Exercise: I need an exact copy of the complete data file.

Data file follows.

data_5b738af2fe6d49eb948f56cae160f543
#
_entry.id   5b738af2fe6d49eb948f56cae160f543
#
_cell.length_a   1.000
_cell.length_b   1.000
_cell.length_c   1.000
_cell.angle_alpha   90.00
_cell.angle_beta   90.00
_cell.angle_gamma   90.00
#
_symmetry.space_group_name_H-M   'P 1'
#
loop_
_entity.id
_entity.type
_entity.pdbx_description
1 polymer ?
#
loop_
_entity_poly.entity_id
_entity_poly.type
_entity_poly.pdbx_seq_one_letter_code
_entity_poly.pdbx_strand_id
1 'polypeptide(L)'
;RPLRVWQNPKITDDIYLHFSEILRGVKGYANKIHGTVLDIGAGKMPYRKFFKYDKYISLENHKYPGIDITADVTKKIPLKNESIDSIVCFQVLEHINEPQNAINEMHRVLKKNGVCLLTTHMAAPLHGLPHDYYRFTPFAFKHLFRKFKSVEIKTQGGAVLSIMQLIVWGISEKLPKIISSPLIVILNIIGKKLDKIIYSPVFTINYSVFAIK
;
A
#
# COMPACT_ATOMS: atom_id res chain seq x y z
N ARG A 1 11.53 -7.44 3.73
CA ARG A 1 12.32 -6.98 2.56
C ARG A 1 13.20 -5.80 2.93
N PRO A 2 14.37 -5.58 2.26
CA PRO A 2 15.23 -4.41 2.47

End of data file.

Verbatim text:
data_5b738af2fe6d49eb948f56cae160f543
#
_entry.id   5b738af2fe6d49eb948f56cae160f543
#
_cell.length_a   1.000
_cell.length_b   1.000
_cell.length_c   1.000
_cell.angle_alpha   90.00
_cell.angle_beta   90.00
_cell.angle_gamma   90.00
#
_symmetry.space_group_name_H-M   'P 1'
#
loop_
_entity.id
_entity.type
_entity.pdbx_description
1 polymer ?
#
loop_
_entity_poly.entity_id
_entity_poly.type
_entity_poly.pdbx_seq_one_letter_code
_entity_poly.pdbx_strand_id
1 'polypeptide(L)'
;RPLRVWQNPKITDDIYLHFSEILRGVKGYANKIHGTVLDIGAGKMPYRKFFKYDKYISLENHKYPGIDITADVTKKIPLKNESIDSIVCFQVLEHINEPQNAINEMHRVLKKNGVCLLTTHMAAPLHGLPHDYYRFTPFAFKHLFRKFKSVEIKTQGGAVLSIMQLIVWGISEKLPKIISSPLIVILNIIGKKLDKIIYSPVFTINYSVFAIK
;
A
#
# COMPACT_ATOMS: atom_id res chain seq x y z
N ARG A 1 11.53 -7.44 3.73
CA ARG A 1 12.32 -6.98 2.56
C ARG A 1 13.20 -5.80 2.93
N PRO A 2 14.37 -5.58 2.26
CA PRO A 2 15.23 -4.41 2.47